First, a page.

At their best, there were a few issues that were simply, okay. But most of these were terrible. And they weren’t terrible for one reason, they had just about everything going wrong for them.

In fact, the only two of these that I would give a passing grade to are Donny Cates’ take on Star Trek, which is still a poor effort considering Cates’ caliber, as well as the Transformers one, which gave us an alternate take on the events of the original animated motion picture.

The worse one of the lot was the one I was most excited for: G.I. Joe. It was a big, lame, unfunny joke that poked at some of the franchise’s tropes but did so without the writer having a single funny bone in their entire body. I’ve never not laughed so hard.

This was something that had potential, could have given us some really cool results and honestly, shouldn’t have been that hard to write at even a passable level. IDW has lost their fucking way, man. I guess it’s no surprise that the company is up shit’s creek, now getting bailouts from Marvel on their D-list comic books.

Frankly, I’m pissed I paid for these issues.

Rating: 3.5/10
Pairs well with: the IDW 20/20, Infestation and Revolution events, as well as some of the IDW crossovers.

Comic Review: Marvel Knights 20th

Published: November 7th, 2018 – January 30th, 2019
Written by: Donny Cates, Tini Howard, Vita Ayala, Matt Rosenberg
Art by: various

Marvel Comics, 161 Pages


When the Marvel Knights line of comics were going strong, I wasn’t paying much attention. I was aware of them but it was the late ’90s and I wasn’t reading comic books as regularly, as I was entering my twenties and didn’t do much other than party hard and sleep little.

I have since gone back and read some of the stories from that alternate Marvel universe and I’ve liked a lot of them. So when I saw that this was coming out to commemorate the 20th anniversary, I had to check it out. Plus, one of the writers is Donny Cates, whose recent work I’ve loved and it heavily features Daredevil.

The premise was kind of cool and I did enjoy this overall. Although, it was problematic in regards to its pacing. This is due to there being too many writers chiming in over the six issues. Cates looked to be credited as the top writer for each chapter but he had different collaborators with each new installment of this miniseries.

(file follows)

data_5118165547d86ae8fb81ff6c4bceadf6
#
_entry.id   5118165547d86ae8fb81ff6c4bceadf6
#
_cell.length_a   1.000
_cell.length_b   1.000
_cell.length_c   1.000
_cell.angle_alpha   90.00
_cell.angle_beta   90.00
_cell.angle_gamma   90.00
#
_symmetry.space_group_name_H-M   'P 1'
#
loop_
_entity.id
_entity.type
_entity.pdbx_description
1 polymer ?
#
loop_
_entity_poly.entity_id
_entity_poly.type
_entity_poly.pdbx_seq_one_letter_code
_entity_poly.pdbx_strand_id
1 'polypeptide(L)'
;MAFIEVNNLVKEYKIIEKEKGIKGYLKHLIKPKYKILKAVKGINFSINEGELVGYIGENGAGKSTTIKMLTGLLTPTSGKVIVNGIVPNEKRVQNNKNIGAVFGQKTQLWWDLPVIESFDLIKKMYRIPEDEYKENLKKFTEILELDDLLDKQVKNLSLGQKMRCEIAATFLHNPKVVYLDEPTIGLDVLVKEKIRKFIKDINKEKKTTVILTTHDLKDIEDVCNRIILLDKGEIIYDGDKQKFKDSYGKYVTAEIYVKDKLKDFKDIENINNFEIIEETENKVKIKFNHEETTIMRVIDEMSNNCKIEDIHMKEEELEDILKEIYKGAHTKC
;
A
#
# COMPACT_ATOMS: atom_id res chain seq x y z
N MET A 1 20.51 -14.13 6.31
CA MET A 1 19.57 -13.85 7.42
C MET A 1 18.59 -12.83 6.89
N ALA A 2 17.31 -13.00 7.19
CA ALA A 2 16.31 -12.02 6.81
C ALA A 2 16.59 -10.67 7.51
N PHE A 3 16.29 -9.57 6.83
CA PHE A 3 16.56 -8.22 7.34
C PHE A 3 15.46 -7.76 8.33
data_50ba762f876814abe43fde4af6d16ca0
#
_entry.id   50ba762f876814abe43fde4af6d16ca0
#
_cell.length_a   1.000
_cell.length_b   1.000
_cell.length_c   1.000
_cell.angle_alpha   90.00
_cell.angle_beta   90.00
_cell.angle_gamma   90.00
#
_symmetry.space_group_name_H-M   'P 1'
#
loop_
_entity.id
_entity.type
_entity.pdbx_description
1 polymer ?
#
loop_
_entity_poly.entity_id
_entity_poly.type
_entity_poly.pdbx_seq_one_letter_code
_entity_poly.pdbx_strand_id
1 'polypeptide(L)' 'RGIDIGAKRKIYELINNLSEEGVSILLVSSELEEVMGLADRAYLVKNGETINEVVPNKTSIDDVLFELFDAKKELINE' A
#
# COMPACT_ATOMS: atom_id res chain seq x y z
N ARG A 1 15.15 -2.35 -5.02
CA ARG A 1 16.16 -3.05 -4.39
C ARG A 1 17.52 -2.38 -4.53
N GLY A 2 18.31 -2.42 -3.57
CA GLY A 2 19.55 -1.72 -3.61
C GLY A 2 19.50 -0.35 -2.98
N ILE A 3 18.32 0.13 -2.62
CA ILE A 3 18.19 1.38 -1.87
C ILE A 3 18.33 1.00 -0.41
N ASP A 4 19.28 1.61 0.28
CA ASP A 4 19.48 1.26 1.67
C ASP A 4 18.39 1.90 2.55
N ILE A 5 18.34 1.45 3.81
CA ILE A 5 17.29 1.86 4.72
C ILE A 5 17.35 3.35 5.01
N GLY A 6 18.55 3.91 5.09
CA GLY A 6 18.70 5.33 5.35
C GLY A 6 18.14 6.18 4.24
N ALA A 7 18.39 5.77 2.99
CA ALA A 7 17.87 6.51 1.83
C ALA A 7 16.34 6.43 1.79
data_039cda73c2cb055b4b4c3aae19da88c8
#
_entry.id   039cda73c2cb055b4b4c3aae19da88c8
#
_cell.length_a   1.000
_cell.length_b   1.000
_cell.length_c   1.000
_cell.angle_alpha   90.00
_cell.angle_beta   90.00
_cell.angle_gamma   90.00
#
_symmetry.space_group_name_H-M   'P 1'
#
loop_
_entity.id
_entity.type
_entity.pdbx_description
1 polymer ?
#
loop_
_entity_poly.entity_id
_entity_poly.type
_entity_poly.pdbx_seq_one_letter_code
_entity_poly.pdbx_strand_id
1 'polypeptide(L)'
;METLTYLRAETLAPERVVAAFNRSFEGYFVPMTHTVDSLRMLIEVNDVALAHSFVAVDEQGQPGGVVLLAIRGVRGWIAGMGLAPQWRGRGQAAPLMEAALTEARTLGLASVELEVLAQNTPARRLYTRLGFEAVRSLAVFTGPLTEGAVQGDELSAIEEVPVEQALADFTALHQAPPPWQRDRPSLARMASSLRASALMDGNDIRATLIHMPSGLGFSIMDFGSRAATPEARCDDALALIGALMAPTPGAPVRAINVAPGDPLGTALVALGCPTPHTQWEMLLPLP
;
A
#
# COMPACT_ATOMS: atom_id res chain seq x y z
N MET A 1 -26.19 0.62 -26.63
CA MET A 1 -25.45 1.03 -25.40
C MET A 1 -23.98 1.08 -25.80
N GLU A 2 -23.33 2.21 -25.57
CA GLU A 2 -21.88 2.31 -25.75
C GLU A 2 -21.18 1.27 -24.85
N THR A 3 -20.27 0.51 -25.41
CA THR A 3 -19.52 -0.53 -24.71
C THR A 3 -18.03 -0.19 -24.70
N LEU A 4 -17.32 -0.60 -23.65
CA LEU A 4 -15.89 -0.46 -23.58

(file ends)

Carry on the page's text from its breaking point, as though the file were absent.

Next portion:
The narrative flow was a bit off, as it took too long to get the action going. Once we get to where this needed to wrap up, it felt rushed and the twist finale seemed strange, out of place and too convenient.

There’s a MacGuffin device and all they have to do in the end is hit a button and fix everything. I love Cates but that’s just lazy, outdated 1960s comic book writing. It’s like a random wizard showing up at the end and casting a “fix it” spell, making everything that happened pretty pointless.

I was still glad that I read through this miniseries, as it featured a lot of characters I love. I can’t call it underwhelming but I did have expectations that I don’t feel were met.

Rating: 7.25/10
Pairs well with: old school Marvel Knights stuff and other recent works by Donny Cates.

Comic Review: Web of Venom: Carnage Born – One-Shot

Published: November 21st, 2018
Written by: Donny Cates
Art by: Danilo Beyruth, Kyle Hotz (cover)

Marvel Comics, 32 Pages


Donny Cates has been straight fire, lately, His Venom stuff has been top notch and has given that character and his mythos new life. Cates has a way with the character that most writers in recent memory haven’t come close to. And if I’m being honest, Venom is one of my favorite characters of all-time but I was growing bored with what they’ve been doing with him for years.

Now this one-shot is the second one-shot since Cates took over Venom. This is a side story that gives a lot of context to the big return of Venom’s greatest rival, Carnage. And after everything Cates has done with Venom, so far, it’s great seeing him take on Carnage.

I really missed Carnage.

What this one issue story does is it makes me realize how much the Marvel universe has needed Carnage’s presence again. He is legitimately, one of the scariest villains that Venom or Spider-Man has ever faced. He is everything Venom is but even more powerful and with the mind of a psychotic serial killer that just wants to hurt everyone and everything.

This comic serves to fill in the blanks from the last sighting of Carnage up until now, where he is given something to make him more powerful. For Carnage fans, the end of this is glorious.